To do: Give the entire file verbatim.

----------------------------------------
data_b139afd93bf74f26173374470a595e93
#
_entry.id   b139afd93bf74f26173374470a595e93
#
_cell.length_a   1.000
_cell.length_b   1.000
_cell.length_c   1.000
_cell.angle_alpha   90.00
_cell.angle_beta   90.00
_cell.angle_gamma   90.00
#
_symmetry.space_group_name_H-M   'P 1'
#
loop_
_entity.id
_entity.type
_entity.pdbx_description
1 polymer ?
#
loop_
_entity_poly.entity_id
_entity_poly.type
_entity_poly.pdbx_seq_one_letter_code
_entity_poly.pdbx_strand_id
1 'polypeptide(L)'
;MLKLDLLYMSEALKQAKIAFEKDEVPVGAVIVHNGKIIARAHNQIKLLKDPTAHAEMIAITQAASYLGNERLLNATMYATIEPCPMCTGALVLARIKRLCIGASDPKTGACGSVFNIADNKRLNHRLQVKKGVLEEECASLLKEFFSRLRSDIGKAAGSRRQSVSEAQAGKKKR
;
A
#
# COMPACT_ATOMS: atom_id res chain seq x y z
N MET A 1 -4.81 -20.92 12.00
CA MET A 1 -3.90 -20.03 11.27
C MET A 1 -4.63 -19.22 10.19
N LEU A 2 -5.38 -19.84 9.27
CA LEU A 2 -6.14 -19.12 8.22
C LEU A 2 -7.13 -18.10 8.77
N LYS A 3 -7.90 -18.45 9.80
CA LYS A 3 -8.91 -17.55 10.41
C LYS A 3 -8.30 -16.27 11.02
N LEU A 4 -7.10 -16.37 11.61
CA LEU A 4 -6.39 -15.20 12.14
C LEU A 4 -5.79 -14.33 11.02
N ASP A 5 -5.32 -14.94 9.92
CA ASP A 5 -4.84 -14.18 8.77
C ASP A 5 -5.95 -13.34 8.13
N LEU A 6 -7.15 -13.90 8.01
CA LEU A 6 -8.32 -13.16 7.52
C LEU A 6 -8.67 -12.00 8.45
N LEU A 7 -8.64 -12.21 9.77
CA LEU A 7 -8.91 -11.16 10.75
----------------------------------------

data_b139afd93bf74f26173374470a595e93
#
_entry.id   b139afd93bf74f26173374470a595e93
#
_cell.length_a   1.000
_cell.length_b   1.000
_cell.length_c   1.000
_cell.angle_alpha   90.00
_cell.angle_beta   90.00
_cell.angle_gamma   90.00
#
_symmetry.space_group_name_H-M   'P 1'
#
loop_
_entity.id
_entity.type
_entity.pdbx_description
1 polymer ?
#
loop_
_entity_poly.entity_id
_entity_poly.type
_entity_poly.pdbx_seq_one_letter_code
_entity_poly.pdbx_strand_id
1 'polypeptide(L)'
;MLKLDLLYMSEALKQAKIAFEKDEVPVGAVIVHNGKIIARAHNQIKLLKDPTAHAEMIAITQAASYLGNERLLNATMYATIEPCPMCTGALVLARIKRLCIGASDPKTGACGSVFNIADNKRLNHRLQVKKGVLEEECASLLKEFFSRLRSDIGKAAGSRRQSVSEAQAGKKKR
;
A
#
# COMPACT_ATOMS: atom_id res chain seq x y z
N MET A 1 -4.81 -20.92 12.00
CA MET A 1 -3.90 -20.03 11.27
C MET A 1 -4.63 -19.22 10.19
N LEU A 2 -5.38 -19.84 9.27
CA LEU A 2 -6.14 -19.12 8.22
C LEU A 2 -7.13 -18.10 8.77
N LYS A 3 -7.90 -18.45 9.80
CA LYS A 3 -8.91 -17.55 10.41
C LYS A 3 -8.30 -16.27 11.02
N LEU A 4 -7.10 -16.37 11.61
CA LEU A 4 -6.39 -15.20 12.14
C LEU A 4 -5.79 -14.33 11.02
N ASP A 5 -5.32 -14.94 9.92
CA ASP A 5 -4.84 -14.18 8.77
C ASP A 5 -5.95 -13.34 8.13
N LEU A 6 -7.15 -13.90 8.01
CA LEU A 6 -8.32 -13.16 7.52
C LEU A 6 -8.67 -12.00 8.45
N LEU A 7 -8.64 -12.21 9.77
CA LEU A 7 -8.91 -11.16 10.75